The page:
Jerry Morris, 1910-2009

The academic who decisively established the link between exercise and health - and was still exercising in his hundredth year - has died.

Jerry Morris was born in Liverpool on 6 May 1910, the son of recently arrived Jewish immigrants, but grew up in poverty in Glasgow.

At the age of 12 he tried to join the Labour Party, but wasn't accepted for membership until four years later, although his disgust at the second Gulf War eventually led to a break with the party more than 75 years later.

After qualifying as a doctor in 1934, Professor Morris worked in the Nottingham Public Health department and as an assistant medical officer of health in Middlesex.

He spent much of the Second World War in the Indian sub-continent, where he helped establish a hospital in the swamps of Assam, and when he returned to Britain he was appointed director of the Medical Research Council's social medicine unit. From 1967 until his death he was based at the London School of Hygiene and Tropical Medicine, latterly as emeritus professor of public health.

With the creation of the welfare state, Professor Morris became closely associated with one of its founding fathers, statistician Richard Titmuss.

Then came his famous pioneering research project, which conclusively - and unexpectedly - demonstrated that active bus conductors were far less likely to suffer from heart attacks than sedentary bus drivers.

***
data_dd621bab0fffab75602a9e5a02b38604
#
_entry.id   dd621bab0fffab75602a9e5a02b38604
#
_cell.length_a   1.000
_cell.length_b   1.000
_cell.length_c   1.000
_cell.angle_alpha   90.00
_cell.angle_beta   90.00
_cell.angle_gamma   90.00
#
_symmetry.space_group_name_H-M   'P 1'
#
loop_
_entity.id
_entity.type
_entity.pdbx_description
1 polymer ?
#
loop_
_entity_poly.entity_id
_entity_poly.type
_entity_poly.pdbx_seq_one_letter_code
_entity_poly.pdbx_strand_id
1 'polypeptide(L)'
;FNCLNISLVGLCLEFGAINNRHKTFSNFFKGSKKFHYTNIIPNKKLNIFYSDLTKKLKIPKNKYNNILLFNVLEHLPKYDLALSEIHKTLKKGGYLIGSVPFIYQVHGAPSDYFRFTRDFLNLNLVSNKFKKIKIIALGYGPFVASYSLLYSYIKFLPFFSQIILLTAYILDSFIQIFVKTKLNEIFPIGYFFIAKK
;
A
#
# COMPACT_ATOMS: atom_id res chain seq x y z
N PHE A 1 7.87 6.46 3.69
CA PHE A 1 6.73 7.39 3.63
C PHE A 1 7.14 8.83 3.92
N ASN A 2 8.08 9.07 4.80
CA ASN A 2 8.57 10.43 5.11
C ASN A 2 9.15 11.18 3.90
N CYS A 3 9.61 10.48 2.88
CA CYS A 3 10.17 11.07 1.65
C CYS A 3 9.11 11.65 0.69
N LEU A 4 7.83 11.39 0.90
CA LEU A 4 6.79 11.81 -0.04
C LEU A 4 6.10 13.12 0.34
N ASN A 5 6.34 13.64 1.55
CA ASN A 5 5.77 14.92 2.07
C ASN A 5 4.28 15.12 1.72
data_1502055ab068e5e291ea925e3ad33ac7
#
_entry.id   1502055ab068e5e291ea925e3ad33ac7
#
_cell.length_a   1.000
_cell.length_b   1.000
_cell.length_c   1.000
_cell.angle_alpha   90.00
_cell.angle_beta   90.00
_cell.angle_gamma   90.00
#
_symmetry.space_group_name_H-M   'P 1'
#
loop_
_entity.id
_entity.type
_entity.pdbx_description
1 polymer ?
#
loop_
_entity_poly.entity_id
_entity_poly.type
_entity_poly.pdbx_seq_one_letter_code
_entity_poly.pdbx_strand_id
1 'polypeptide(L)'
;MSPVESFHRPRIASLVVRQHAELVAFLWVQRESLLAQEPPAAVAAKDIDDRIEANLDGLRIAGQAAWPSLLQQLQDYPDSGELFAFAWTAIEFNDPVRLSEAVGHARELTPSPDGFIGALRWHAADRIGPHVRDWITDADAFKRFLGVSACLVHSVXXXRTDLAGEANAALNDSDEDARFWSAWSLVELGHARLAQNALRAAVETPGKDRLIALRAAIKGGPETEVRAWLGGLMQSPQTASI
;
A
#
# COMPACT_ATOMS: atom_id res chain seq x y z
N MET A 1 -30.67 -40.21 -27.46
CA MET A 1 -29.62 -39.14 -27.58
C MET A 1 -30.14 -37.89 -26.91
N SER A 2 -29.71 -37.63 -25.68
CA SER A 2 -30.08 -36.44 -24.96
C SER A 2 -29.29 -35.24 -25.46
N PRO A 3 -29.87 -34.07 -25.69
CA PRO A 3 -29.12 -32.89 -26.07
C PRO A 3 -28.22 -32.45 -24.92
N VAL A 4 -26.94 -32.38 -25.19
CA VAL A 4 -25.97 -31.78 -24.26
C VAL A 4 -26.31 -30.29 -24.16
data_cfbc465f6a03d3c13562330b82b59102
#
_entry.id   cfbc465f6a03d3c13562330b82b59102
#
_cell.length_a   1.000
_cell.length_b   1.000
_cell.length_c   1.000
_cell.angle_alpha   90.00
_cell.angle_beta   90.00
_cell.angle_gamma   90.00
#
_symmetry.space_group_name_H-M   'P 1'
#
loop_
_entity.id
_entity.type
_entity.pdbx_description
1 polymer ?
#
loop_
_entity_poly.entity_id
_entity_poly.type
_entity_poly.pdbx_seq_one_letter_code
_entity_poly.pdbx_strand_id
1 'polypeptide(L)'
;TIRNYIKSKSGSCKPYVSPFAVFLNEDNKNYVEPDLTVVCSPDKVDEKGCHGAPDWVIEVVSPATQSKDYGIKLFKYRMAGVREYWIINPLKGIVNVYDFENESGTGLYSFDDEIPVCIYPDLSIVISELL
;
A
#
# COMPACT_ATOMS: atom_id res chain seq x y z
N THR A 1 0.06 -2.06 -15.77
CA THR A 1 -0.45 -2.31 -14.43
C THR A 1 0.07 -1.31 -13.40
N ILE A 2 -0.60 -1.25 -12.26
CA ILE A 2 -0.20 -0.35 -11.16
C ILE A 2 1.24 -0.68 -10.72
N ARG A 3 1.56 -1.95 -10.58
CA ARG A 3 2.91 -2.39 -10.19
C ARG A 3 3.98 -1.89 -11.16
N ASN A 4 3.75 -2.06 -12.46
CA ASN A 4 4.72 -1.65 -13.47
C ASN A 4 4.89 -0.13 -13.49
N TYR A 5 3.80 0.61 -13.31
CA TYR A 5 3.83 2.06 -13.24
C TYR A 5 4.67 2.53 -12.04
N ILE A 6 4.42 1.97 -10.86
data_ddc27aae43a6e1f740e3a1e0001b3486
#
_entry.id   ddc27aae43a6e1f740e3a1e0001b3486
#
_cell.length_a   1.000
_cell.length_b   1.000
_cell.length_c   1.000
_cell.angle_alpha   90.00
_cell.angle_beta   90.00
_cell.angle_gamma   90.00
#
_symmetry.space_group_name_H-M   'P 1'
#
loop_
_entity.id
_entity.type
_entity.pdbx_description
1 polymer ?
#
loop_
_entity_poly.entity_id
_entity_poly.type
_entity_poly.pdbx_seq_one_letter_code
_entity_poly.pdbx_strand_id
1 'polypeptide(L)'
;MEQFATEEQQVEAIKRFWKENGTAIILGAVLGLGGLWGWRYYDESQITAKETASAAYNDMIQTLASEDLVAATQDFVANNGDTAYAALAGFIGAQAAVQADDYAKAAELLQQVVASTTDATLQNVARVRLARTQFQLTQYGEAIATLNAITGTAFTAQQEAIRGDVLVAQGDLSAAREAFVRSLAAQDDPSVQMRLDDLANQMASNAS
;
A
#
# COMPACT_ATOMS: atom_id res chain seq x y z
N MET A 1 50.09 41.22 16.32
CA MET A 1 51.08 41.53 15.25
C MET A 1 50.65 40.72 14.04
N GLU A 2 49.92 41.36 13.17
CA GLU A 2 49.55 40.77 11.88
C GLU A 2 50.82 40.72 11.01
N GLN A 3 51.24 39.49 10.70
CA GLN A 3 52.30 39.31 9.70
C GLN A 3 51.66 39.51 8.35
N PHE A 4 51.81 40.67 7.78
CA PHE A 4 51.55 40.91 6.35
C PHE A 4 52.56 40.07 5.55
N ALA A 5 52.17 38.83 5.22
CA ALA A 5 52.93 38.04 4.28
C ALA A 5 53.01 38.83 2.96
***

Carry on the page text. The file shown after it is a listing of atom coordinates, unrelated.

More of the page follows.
Its publication in The Lancet in 1953 marked a turning point in our understanding of the causal factors behind ill-health and early death.

While continuing his research into infant mortality and heart disease, Professor Morris published a celebrated textbook, Uses of Epidemiology, in 1957.

He had a major influence on government health policy, not least through his involvement in committees on smoking, air pollution and inequalities in health.

His latest project, which was explored in a recent podcast by the London School of Hygiene and Tropical Medicine, set out to define a minimum income level needed for healthy living across the globe.

In 1996, Professor Morris was awarded the first international Olympic medal and prize in exercise sciences.

At a tribute on his 90th birthday, his colleague Virginia Berridge, professor of history at the London School of Hygiene and Tropical Medicine, said his career "symbolised the postwar redefinition of what is meant by the health of the public and how to improve it".

Professor Morris, who was active until his death, died of pneumonia on 28 October.

He is survived by two adopted children and four grandchildren.

matthew.reisz@tsleducation.com.

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